Operon prediction refinement

Building upon the whole genome operon map developed previously [5] we employed additional features for operon prediction: functional similarity of adjacent genes, and conservation of gene order. The training set used in this work consisted of literature reported operons, and 266 experimentally verified pairs predicted from our previous work. The positive training set thus consisted of 425 known operon pairs (KOPs), while the negative training set consisted of 131 non-operon pairs (NOPs). The compiled transcriptome dataset comprised a total of 524 cell samples, substantially larger than the 206 samples used in the previous predictions.

Features for operon prediction

Genes which are part of an operon are often involved in the same biological function or pathway. Functional similarity was assessed for the positive and negative training sets based on a protein classification scheme available at the Welcome Trust Sanger Institute [27] and on Gene Ontology (GO) terms. Functional similarity assessment requires that both genes in a pair have a category assigned, thus not all KOPs and NOPs could be tested for functional similarity. Functional similarity based on the protein classification scheme revealed that a high percentage of KOPs (72%) corresponded to pairs in which both genes belonged to the same protein class, whereas for NOPs the percentage was low (10%). Functional similarity based on GO was calculated using the Czekanowski-Dice score (see Methods) and an information theoretic metric available in the R package GoSim [29]. A Czekanowski-Dice score greater than 0.6 was calculated for 33% of the KOPs, but for none of the NOPs. Based on the information theoretic metric, adjacent genes in 79% of the KOPs have functional similarity greater than 0.6, while only 37% of the NOPs have a similarity greater than 0.6. All these functional similarity metrics indicate that adjacent genes in the same operon have a high-likelihood of being involved in the same biological function. Therefore, these similarity metrics can be used for operon prediction.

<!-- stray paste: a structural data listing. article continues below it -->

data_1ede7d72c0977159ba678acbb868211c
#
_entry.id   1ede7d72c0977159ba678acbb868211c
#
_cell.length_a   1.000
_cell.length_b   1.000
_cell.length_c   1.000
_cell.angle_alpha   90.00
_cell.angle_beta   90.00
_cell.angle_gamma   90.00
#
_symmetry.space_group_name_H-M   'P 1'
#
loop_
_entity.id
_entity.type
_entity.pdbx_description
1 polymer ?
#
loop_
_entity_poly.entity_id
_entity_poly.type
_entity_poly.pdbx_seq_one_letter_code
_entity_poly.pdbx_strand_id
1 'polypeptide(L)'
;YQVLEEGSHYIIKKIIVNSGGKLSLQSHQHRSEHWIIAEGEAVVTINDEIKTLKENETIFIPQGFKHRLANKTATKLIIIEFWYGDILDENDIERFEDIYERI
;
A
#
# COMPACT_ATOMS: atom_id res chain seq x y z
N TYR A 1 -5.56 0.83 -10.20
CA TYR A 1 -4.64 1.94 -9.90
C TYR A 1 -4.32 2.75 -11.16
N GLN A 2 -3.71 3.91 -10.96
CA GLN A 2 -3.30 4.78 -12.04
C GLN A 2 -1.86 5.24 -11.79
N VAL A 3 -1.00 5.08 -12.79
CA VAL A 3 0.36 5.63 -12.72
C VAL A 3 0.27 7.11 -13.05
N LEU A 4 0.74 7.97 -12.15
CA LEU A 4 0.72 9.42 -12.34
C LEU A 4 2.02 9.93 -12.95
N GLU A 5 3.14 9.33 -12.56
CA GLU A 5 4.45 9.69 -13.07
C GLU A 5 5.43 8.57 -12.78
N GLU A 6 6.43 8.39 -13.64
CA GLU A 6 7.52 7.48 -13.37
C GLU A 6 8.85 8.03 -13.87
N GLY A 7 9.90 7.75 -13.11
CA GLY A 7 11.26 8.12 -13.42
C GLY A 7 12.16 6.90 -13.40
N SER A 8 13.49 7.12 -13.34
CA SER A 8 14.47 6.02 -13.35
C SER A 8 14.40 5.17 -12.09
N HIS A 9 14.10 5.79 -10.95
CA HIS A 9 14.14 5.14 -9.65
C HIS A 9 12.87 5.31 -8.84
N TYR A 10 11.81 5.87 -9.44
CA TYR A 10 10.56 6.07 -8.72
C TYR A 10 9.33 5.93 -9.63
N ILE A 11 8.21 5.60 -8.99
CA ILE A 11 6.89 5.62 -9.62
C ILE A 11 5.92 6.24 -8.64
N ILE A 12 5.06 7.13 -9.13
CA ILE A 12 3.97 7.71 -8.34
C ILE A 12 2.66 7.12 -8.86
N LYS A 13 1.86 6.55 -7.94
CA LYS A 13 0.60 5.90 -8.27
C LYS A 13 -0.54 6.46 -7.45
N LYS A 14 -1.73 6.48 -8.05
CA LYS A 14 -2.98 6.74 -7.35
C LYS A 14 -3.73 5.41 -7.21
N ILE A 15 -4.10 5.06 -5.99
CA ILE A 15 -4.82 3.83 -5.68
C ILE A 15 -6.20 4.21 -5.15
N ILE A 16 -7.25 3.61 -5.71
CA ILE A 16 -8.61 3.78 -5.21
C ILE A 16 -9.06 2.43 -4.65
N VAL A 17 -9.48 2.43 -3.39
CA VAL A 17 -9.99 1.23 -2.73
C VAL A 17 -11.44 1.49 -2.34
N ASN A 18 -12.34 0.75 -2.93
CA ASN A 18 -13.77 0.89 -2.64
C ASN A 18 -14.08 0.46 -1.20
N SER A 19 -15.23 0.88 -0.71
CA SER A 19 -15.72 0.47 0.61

Genes in the same operon are often conserved across multiple genomes. Conservation of gene order has been previously used for operon prediction in prokaryotes [31]. The number of bacterial genomes in which the orthologs of adjacent Streptomyces coelicolor genes are present in the same order was thus used as a feature for operon prediction. Also, KOPs have shorter intergenic distance compared to NOPs, and therefore, this feature was also used for operon predictions.

Genes which are part of an operon and are co-transcribed have similar expression profiles. Pearson correlation (r) was used as measure of gene expression similarity between the transcript profiles of pairs of adjacent genes. A correlation r > 0.7 was observed for 35% of the adjacent gene pairs in the KOPs. In contrast only 2% of the adjacent gene pairs in the NOPs had a correlation r > 0.7. The sharp discrimination between the two classes strongly indicates the importance of transcriptome data for predicting operons.

Classifiers to differentiate KOPs and NOPs

Binary support vector machine (SVM) classifiers were constructed for differentiating KOPs and NOPs using the individual features described in the previous section. A classifier combining all the features was also constructed. The performance of the constructed classifiers was compared by using a 10-fold cross-validation scheme and receiver operating characteristic (ROC) curves (Figure 1). Table 1 shows a comparison of the area under ROC curves (AUC) for all the classifiers. The null hypothesis was tested by comparing the AUC of ten ROC graphs for each classifier by one-tailed paired t-test. The best single feature classifier is that based on gene expression similarity with an AUC of 0.87, which is better than the intergenic distance-based classifier (p- value = 2.8 × 10-2, paired t- test). The radial SVM model based on all the features, which has an AUC of 0.97, outperforms all the classifiers based on single features, including the gene expression similarity classifier (p- value = 1.6 × 10-4, paired t- test).

Figure 1
figure 1

Comparison of different SVM classifiers by 10-fold cross-validation and ROC graphs. False positive rate is the percentage of NOPs misclassified as operon pairs. Recall is the percentage of KOPs correctly classified as operon pairs. Error bars indicate ± 1 standard deviation (n = 10).